ERMeCC and EGSH would like to invite you to the second joint seminar on 26 September


This seminar is part of a series of 3 seminars. The first seminar starts September 19, 2019 given by lecturer David Rowe.

Influenced by wider political and policy concerns about forced migration, recent years have witnessed increased attention among researchers, policy makers, and practitioners for sport and physical activity as a means and context for refugee wellbeing and integration. Considering this growing scholarly and policy attention, it is timely to take stock of, and critically reflect on, recent developments in this field of research.


This presentation critically synthesizes what is known about the sport and physical activity experiences of people with refugee and forced migrant backgrounds, and identifies key issues and directions for future research in this field. I discuss categorization, deficit approaches, and intersectionalities as three pressing challenges in this area of research. I conclude by formulating four research gaps that require critical attention in future research: the experiential dimensions of movement, the need to decolonize research, the space for innovative methodologies, and research ethics. The implications of these critical gaps and issues for sports communication and media will also be considered.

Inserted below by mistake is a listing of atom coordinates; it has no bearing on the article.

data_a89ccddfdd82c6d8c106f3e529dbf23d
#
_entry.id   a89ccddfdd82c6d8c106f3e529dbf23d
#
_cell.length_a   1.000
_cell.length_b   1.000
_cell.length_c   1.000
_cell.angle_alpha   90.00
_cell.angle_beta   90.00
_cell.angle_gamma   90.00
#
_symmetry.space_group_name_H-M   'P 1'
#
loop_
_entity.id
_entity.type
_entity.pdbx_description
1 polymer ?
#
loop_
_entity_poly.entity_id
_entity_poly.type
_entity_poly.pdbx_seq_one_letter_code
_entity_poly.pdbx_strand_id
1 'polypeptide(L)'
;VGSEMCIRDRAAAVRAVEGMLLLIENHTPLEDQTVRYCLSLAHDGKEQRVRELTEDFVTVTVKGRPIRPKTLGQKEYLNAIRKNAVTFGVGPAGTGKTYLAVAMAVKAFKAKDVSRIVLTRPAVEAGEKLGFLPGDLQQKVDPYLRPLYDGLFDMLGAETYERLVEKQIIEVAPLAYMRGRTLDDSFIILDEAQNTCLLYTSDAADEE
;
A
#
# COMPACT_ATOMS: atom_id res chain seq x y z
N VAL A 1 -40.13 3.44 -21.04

Moderators:    Jacco van Sterkenburg and Isabel Awad
Title:                Forced migration, refugee settlement and sport: A new research agenda                            
Lecturer:         Ramon Spaaij

Date:               Thursday 26 September 2019
Time:               12.00 – 13.00
Location:         Mandeville building, T19-01

Please feel free to bring your lunch and comments!

Note: Seats are limited so register soon!


About the lecturer

Ramón Spaaij is a Professor at Victoria University in Melbourne, Australia, and Special Chair of Sociology of Sport in the Department of Sociology at the University of Amsterdam. Ramón's research focuses on questions of social cohesion, conflict and social change.

He has two established fields of research that address these questions: the sociology of sport and the sociology of terrorism. His work has contributed to contemporary academic and public debates on sport's relationship to diversity, social inclusion, community development and violence. Ramón is a regular media contributor, for example for The New York Times, The Huffington Post and The Conversation.